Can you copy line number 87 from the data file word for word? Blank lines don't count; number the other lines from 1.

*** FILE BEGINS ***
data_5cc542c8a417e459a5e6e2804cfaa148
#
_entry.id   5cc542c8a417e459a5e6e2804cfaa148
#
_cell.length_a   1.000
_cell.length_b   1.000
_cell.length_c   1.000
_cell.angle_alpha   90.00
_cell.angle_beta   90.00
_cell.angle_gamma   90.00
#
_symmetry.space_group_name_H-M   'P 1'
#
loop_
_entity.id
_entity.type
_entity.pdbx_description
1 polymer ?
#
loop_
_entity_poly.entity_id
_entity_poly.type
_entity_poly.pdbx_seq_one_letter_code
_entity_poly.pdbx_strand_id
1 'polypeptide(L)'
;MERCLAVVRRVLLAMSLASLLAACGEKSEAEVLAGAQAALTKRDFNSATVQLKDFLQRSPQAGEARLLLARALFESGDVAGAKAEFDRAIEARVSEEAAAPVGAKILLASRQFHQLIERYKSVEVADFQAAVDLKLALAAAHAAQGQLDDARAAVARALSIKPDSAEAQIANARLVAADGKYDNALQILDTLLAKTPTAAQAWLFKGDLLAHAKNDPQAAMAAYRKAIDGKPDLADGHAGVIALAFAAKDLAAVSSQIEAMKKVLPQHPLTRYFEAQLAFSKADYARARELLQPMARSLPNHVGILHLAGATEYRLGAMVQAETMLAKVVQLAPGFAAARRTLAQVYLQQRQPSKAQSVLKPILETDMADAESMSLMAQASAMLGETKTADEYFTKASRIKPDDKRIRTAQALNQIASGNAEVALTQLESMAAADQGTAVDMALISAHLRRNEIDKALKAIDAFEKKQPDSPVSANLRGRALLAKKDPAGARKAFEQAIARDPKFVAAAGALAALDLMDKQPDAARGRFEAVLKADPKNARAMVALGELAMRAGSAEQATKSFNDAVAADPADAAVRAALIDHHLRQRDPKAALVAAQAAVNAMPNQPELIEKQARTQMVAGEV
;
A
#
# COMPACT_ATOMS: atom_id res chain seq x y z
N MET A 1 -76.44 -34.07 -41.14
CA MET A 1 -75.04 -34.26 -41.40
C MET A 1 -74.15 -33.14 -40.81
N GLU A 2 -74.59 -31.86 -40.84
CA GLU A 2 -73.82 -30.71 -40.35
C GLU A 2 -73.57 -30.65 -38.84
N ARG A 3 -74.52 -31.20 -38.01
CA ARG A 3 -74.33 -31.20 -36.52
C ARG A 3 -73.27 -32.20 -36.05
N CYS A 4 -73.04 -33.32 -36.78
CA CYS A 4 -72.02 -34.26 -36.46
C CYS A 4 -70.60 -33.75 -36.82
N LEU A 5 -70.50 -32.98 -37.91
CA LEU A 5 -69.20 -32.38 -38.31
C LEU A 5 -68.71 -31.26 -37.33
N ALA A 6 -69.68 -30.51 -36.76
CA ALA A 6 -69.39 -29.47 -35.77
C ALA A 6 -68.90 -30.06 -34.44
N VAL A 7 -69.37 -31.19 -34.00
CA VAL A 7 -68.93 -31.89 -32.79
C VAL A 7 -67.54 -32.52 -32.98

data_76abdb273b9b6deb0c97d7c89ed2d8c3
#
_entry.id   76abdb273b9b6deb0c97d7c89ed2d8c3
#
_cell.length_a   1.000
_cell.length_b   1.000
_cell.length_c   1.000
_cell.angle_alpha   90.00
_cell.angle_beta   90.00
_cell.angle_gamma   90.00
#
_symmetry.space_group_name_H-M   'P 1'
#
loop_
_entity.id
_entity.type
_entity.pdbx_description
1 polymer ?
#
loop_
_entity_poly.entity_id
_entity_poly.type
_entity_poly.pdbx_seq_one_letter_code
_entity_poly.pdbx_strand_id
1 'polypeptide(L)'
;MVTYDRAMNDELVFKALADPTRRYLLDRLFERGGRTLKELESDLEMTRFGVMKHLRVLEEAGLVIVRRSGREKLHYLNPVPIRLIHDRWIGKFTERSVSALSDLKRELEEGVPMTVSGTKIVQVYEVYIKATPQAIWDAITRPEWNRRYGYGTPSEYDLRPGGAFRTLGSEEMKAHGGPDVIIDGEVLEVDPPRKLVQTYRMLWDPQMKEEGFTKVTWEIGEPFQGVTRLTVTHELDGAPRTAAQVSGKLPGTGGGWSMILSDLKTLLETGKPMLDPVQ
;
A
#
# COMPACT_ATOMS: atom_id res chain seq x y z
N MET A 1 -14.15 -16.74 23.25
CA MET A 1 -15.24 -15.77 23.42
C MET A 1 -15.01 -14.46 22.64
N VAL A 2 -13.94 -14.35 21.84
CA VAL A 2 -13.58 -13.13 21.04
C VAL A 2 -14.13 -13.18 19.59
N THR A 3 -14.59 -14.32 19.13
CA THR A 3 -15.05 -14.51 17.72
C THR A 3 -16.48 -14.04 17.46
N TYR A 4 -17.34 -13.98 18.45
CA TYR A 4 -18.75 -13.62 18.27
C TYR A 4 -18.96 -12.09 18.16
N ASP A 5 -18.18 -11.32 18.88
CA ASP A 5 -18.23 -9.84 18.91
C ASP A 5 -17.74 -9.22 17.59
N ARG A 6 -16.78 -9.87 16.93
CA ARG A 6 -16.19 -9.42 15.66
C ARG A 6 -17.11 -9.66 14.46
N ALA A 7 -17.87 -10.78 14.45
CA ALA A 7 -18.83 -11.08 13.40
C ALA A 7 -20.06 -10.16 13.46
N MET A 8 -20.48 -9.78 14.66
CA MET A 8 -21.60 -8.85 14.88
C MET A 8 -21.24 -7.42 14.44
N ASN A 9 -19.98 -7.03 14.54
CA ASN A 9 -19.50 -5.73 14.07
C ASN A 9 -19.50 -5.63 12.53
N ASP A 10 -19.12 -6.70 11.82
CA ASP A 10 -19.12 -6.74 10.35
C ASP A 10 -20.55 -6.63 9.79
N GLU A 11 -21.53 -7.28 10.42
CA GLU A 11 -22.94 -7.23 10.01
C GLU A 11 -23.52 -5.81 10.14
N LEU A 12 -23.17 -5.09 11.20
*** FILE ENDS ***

C VAL A 2 -14.13 -13.18 19.59